Better Pitching Guaranteed


Using the overload principle while correctly executing proper pitching techniques (mechanics) will produce:

Better Accuracy
Stonger Pitching Muscles
Reduced Injury
Greater Endurance
Increased Velocity


Wow!!! :shock: You’re pretty sure of that.

Better accuracy??? Not a chance. The rest, maybe. Maybe not. There are those who would disagree with you. By the way, just what, specifically, are those “pitching muscles” that you speak of?

I’m hoping that this post was in jest.


Just to mention a few;

Deltoid, Trapezius, Rhomboids, Internal Rotators, External Rotators, Chest Muscles, Latisimus Dorsi, Tricep.


How about core, hip flexors, quads, glutes, etc., etc., etc. Pitching’s an activity that involves the entire body. Maybe weighted balls help in that regard. Also, Dr. Frank Jobes did EMG analyses of pitchers and found that there was little to no muscle contractile activity in the shoulder and arm during the “acceleration phase” of the pitching delivery. Curious.

So, how do weighted balls increase accuracy?


So, how do weighted balls increase accuracy?[/quote]

I said the overload principle. I made no mention of weighted balls. However, weighted balls is one aspect of this principle.

How does it increase accuracy?

Thru positive biofeedback and increased muscle memory, not to mention increased endurance which retards muscle fatigue.
Continued excercise during muscle fatigue promotes injury as well as improper technique.(poor accuracy)


So whats your point?..Are we to get the infomercial?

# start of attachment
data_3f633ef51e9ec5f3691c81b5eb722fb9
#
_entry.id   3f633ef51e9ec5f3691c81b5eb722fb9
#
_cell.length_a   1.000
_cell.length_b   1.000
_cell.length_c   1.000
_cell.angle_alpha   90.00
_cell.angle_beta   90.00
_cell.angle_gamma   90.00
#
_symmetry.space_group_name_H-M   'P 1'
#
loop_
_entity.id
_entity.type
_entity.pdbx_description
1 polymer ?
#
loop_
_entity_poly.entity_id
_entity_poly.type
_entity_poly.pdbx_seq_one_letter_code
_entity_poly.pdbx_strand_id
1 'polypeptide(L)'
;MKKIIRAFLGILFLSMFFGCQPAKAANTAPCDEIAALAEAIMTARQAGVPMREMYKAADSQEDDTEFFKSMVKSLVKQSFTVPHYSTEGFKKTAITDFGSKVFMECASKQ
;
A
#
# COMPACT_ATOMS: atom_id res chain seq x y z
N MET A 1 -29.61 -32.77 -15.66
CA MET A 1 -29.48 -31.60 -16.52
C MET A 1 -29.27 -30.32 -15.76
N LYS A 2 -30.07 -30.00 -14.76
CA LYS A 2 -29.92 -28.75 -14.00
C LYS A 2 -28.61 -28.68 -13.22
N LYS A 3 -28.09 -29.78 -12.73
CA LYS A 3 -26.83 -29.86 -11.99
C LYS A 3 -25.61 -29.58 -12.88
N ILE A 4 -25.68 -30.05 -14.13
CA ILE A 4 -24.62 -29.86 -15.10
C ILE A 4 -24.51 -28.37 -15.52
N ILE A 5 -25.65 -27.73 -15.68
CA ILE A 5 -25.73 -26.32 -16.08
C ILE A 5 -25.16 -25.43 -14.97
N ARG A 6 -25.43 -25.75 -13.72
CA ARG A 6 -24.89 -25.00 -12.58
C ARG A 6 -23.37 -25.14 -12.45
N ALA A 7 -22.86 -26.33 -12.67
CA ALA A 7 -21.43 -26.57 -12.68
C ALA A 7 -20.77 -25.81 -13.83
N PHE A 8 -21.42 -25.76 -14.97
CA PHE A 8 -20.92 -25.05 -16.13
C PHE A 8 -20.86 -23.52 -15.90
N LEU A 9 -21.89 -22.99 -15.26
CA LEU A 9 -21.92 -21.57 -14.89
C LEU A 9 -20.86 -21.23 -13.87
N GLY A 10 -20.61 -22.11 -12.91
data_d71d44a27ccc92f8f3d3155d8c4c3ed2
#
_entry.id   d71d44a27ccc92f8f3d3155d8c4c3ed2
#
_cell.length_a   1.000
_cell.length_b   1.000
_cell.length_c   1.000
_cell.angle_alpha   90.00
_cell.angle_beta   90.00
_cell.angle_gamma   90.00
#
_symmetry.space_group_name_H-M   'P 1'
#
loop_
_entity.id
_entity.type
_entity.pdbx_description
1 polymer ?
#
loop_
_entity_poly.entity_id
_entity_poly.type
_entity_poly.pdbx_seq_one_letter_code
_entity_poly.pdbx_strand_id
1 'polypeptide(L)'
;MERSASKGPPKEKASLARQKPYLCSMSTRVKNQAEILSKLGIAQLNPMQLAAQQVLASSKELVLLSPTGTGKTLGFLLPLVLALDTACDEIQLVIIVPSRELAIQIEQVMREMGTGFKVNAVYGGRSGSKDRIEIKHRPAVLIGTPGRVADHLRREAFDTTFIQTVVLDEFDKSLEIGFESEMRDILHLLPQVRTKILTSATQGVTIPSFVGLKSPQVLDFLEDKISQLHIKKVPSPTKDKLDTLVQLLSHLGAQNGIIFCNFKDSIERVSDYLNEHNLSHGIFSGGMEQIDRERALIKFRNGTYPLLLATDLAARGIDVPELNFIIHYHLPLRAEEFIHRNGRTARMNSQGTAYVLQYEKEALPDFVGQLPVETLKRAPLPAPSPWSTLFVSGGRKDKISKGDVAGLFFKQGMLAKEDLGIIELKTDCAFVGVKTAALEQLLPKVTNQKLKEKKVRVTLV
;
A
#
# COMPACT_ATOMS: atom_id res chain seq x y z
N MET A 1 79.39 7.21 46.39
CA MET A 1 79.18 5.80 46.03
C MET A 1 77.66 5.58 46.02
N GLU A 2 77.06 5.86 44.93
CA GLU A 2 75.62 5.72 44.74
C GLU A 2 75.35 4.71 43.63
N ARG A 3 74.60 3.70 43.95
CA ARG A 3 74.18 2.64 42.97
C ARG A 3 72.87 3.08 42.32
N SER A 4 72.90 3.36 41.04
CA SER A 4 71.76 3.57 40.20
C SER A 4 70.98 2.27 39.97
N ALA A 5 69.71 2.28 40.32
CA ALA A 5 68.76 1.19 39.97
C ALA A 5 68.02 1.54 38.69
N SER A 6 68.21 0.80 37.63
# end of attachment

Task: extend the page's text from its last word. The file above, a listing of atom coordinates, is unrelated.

Your dogma seems…somewhat dogmatic…
Will you tell us how many wonderful stars you have trained for $19.95 for the book and $49.95 for the video?
Or are you just whippin out what you got to impress the first team?


[quote=“LFRoberts5”]How does it increase accuracy? Thru positive biofeedback and increased muscle memory[/quote]Wouldn’t that be “muscle memory” of how to throw an over or under weight ball? Those are completely different activities than throwing a 5.25 oz. ball. They won’t transfer. They’re entirely different neural responses.


Whenever you have to resort to using the word “biofeedback”, it’s a pretty clear indication that you have no factual evidence to back up your point on this “overload theory”. You are acting like this overload principle is the messiah of pitching greatness, but I’m still quite confused considering that you haven’t even given us your interpretation of this theory. Look, I don’t know how old you are, but the word biofeedback is probably some fourth grade bullshit. Maybe you should look around the mechanics forum.